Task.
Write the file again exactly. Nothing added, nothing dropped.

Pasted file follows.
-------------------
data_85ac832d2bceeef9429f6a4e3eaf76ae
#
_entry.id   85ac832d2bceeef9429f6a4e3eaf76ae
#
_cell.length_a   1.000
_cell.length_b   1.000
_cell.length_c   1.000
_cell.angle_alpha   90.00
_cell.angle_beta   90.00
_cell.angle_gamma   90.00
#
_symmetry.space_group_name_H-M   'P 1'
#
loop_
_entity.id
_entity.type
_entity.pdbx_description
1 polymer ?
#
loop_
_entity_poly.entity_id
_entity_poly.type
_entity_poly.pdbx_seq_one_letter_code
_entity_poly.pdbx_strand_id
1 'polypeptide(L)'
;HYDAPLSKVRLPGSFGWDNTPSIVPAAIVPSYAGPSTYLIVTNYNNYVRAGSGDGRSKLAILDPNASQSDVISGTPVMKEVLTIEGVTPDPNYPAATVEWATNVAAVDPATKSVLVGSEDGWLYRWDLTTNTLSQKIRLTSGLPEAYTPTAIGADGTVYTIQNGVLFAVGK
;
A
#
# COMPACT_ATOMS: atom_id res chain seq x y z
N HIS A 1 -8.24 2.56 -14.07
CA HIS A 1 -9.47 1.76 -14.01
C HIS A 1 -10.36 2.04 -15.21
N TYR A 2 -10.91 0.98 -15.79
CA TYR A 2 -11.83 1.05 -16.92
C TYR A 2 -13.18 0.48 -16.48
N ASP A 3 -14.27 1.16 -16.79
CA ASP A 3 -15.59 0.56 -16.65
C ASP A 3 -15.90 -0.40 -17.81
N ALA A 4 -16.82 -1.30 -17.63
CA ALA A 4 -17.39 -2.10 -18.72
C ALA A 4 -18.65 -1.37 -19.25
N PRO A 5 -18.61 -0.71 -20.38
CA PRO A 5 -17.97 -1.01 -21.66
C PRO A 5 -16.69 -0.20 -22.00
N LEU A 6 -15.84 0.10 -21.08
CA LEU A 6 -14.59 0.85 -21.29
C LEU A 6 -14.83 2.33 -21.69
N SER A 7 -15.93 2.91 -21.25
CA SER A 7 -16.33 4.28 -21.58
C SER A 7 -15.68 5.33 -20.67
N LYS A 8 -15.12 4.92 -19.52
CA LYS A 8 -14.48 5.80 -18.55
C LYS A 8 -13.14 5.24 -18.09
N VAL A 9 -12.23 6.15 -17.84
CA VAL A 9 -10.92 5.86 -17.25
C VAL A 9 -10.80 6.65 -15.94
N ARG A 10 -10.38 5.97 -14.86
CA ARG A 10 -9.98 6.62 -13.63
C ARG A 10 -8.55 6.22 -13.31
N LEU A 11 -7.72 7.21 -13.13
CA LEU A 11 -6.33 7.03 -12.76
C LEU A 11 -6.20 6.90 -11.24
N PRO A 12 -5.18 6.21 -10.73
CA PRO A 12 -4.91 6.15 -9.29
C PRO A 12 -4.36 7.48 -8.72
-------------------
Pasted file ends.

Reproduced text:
data_85ac832d2bceeef9429f6a4e3eaf76ae
#
_entry.id   85ac832d2bceeef9429f6a4e3eaf76ae
#
_cell.length_a   1.000
_cell.length_b   1.000
_cell.length_c   1.000
_cell.angle_alpha   90.00
_cell.angle_beta   90.00
_cell.angle_gamma   90.00
#
_symmetry.space_group_name_H-M   'P 1'
#
loop_
_entity.id
_entity.type
_entity.pdbx_description
1 polymer ?
#
loop_
_entity_poly.entity_id
_entity_poly.type
_entity_poly.pdbx_seq_one_letter_code
_entity_poly.pdbx_strand_id
1 'polypeptide(L)'
;HYDAPLSKVRLPGSFGWDNTPSIVPAAIVPSYAGPSTYLIVTNYNNYVRAGSGDGRSKLAILDPNASQSDVISGTPVMKEVLTIEGVTPDPNYPAATVEWATNVAAVDPATKSVLVGSEDGWLYRWDLTTNTLSQKIRLTSGLPEAYTPTAIGADGTVYTIQNGVLFAVGK
;
A
#
# COMPACT_ATOMS: atom_id res chain seq x y z
N HIS A 1 -8.24 2.56 -14.07
CA HIS A 1 -9.47 1.76 -14.01
C HIS A 1 -10.36 2.04 -15.21
N TYR A 2 -10.91 0.98 -15.79
CA TYR A 2 -11.83 1.05 -16.92
C TYR A 2 -13.18 0.48 -16.48
N ASP A 3 -14.27 1.16 -16.79
CA ASP A 3 -15.59 0.56 -16.65
C ASP A 3 -15.90 -0.40 -17.81
N ALA A 4 -16.82 -1.30 -17.63
CA ALA A 4 -17.39 -2.10 -18.72
C ALA A 4 -18.65 -1.37 -19.25
N PRO A 5 -18.61 -0.71 -20.38
CA PRO A 5 -17.97 -1.01 -21.66
C PRO A 5 -16.69 -0.20 -22.00
N LEU A 6 -15.84 0.10 -21.08
CA LEU A 6 -14.59 0.85 -21.29
C LEU A 6 -14.83 2.33 -21.69
N SER A 7 -15.93 2.91 -21.25
CA SER A 7 -16.33 4.28 -21.58
C SER A 7 -15.68 5.33 -20.67
N LYS A 8 -15.12 4.92 -19.52
CA LYS A 8 -14.48 5.80 -18.55
C LYS A 8 -13.14 5.24 -18.09
N VAL A 9 -12.23 6.15 -17.84
CA VAL A 9 -10.92 5.86 -17.25
C VAL A 9 -10.80 6.65 -15.94
N ARG A 10 -10.38 5.97 -14.86
CA ARG A 10 -9.98 6.62 -13.63
C ARG A 10 -8.55 6.22 -13.31
N LEU A 11 -7.72 7.21 -13.13
CA LEU A 11 -6.33 7.03 -12.76
C LEU A 11 -6.20 6.90 -11.24
N PRO A 12 -5.18 6.21 -10.73
CA PRO A 12 -4.91 6.15 -9.29
C PRO A 12 -4.36 7.48 -8.72